The Realisation of a Dream
In 2007 Ana Maria left BTT and joined the Checkmat BJJ Team run by nine times World BJJ Champion Ricardo ‘Ricardinho’ Vieira. She explains what it is like to train at her current academy. “‘Ricardinho’ is absolutely the most incredible instructor I have ever known. His Jiu-Jitsu is just beautiful. Checkmat is such an incredible place to train, the standard is so high because the team is full of world champions and yet everyone is so humble.”
During a live TV interview with Ana Maria, Vieira interrupted proceedings to present her with a black belt. It was the culmination of ten years of hard work but obviously took Ana Maria by complete surprise. The next few minutes of the interview showed an emotional Ana Maria sobbing wildly.
The years of hard training and tournament ups and downs have helped shape Ana Maria’s personal take on Jiu-Jitsu. During the course of the UK seminar, she implores participants to always “move, move, move…never stop!” She explains a little more about her Jiu-Jitsu philosophy, “Jiu-Jitsu is not about fighting strength against strength. It is all about movement and technique and using your intelligence. The way I play, I have to be two or three positions ahead. For example – if I am in your mount, I try to choke you using my arm, but actually I am not interested in the choke but in the way you defend yourself. I can anticipate how you would defend yourself from my attack and I take advantage of that. A lot of it is about faking the first move in order to get the second.
“Another example is I get into position for the straight arm lock, but I am not interested in this submission… I am actually looking for the omoplata (bent arm and shoulder lock) and I know this will happen when you defend the arm lock. This is what works for me. I always train with guys who are bigger and much stronger than me so I have to use my intelligence.”
In the Cage
The intricacies of fighting in a BJJ tournament are far removed from the brutality of a mixed martial arts (MMA) match. But it is not how Ana, with eight MMA fights under her belt, sees things. “The first time I saw my instructor, Murilo (Bustamante) fight I was like WOW, I must do this… to me it is not fighting but an expression of movement, just like with tai-chi, taekwondo, capoeira or yoga… I just love the movement.”
With the rising interest in pay-per-view MMA events, more female athletes are entering the sport. Last year, Cris Cyborg and Gina Carano held the first women-only headline fight with a major MMA promotion. The public want to see more women in the sport and Ana Maria could be well placed to enter the big time. Is this something she is keen to be part of? “Oh yes! I definitely want to do more MMA fights. Actually ‘Monstro’ Thiago [instructor at the Diesel BJJ gym in Canary Wharf, London] is currently trying to find a fight for me in the UK soon. I can’t wait!”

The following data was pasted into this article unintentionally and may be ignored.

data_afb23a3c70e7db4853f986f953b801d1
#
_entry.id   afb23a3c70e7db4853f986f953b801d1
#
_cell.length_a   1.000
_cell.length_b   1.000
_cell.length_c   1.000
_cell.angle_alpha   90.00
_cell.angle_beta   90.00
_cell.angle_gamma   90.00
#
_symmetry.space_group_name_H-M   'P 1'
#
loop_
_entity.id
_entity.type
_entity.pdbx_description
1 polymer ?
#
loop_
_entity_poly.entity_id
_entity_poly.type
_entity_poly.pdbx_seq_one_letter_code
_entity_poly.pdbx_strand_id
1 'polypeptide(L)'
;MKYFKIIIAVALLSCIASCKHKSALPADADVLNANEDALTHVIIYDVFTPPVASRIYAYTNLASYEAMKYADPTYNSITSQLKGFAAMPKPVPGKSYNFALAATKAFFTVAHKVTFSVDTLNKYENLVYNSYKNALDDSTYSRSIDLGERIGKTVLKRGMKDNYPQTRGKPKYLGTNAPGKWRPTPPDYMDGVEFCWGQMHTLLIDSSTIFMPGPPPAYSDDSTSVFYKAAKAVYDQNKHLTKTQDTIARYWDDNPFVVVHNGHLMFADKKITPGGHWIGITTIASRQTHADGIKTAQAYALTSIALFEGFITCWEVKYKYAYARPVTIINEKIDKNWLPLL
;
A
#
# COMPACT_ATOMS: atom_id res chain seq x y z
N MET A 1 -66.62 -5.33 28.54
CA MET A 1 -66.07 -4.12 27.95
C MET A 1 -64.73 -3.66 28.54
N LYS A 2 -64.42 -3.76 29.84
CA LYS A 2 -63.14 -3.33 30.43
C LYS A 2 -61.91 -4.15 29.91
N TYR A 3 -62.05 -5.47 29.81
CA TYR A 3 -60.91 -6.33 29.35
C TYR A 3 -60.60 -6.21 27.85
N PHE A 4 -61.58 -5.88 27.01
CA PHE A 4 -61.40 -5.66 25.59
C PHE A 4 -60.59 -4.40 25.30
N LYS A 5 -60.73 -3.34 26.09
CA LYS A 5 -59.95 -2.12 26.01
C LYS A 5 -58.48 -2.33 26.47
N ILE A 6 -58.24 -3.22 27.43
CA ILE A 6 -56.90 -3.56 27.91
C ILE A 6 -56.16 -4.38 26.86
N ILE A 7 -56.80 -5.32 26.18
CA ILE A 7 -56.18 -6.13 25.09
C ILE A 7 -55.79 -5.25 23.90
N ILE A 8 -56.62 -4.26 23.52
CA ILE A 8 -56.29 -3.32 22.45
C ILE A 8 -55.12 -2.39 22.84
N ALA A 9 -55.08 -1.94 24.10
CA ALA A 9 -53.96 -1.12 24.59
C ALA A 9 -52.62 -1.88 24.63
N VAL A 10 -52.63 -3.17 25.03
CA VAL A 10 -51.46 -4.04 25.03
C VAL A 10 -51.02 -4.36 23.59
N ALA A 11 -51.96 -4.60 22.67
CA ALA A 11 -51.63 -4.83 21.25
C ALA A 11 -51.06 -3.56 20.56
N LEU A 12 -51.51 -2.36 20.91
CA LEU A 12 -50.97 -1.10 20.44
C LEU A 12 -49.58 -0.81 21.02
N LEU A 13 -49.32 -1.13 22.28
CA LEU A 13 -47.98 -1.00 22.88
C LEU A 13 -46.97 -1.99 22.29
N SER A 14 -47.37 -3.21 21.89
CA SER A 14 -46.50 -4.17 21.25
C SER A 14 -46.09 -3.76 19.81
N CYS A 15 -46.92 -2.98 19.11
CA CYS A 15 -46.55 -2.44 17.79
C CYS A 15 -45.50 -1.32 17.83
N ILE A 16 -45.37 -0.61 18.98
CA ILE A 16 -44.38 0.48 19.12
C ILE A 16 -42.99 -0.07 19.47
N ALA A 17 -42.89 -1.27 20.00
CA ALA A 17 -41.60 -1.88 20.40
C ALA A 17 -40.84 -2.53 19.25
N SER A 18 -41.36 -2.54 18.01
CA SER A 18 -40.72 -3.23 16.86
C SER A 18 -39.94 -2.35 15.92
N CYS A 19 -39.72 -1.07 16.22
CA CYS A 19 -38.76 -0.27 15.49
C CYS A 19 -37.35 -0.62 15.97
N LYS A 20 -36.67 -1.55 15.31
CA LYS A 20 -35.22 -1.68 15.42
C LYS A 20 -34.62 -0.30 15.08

In the summer of 2009, Ana shot to fame in her home country by participating in the country’s biggest reality TV show, No Limits. Based on the US show Survivor, it placed nineteen contestants on a remote beach location and set them tasks and challenges. Each week the public would vote to eliminate a player. Ana survived until the 52nd day (out of 62 days) when she was finally voted out. Was she disappointed to have got so close to winning the show, and the coveted $260,000 prize? “I was not disappointed because it is the way God has decided. I entered the show because I wanted the challenge of all the games and tasks in the program. I had such an amazing time.”
The show proved to be a lucrative opening for Ana Maria. Straight after her exit, she was inundated with sponsorship offers and more TV work. But the fighter they call ‘India’ has currently only one thing on her mind – to win the prestigious ‘Mundials’ World BJJ
The ‘Mundials’ is the biggest BJJ tournament in the world. Every elite Jiu-Jitsu grappler wants to win a title here. Last year, Ana competed in her first Mundials, but a passport problem led to her entering only at the last minute, where she would meet the multiple female world champion Hannette Staack. Ana lost on points but has vowed to return better prepared and determined to take gold. “I really, really want that title. No one is going to take that away from me!”
Ana Maria’s success in the world of Brazilian Jiu-Jitsu is a testimony to her immense self-belief and determination. It seems her dream of one day living abroad alongside her now seven year old daughter is one step nearer to reality when she announces that she intends to make the UK her home. “Before I came here I thought ‘who would want to learn from me?’ But after the incredible reception I have had since visiting here, I am really sure England is the place for me to make a new life,” she says.
The academy where Ana is teaching her UK seminar suddenly falls silent. She has just demonstrated a complex shoulder locking submission on her partner but he has yelled out in agony. Ana, bursts into fits of giggles as she apologises to him and the seminar continues once he reassures everyone that he is okay. For the students watching and participating, the incident is a prime example that a smaller, lighter person can use Jiu-Jitsu to beat a larger, stronger opponent.
After the seminar, Ana Maria inspects her nails again. She frowns when she sees one of them is broken, but bursts into more laughter and, as the students file out into the cold February evening, I am certain I can hear some ‘funky’ Brazilian music in the distance.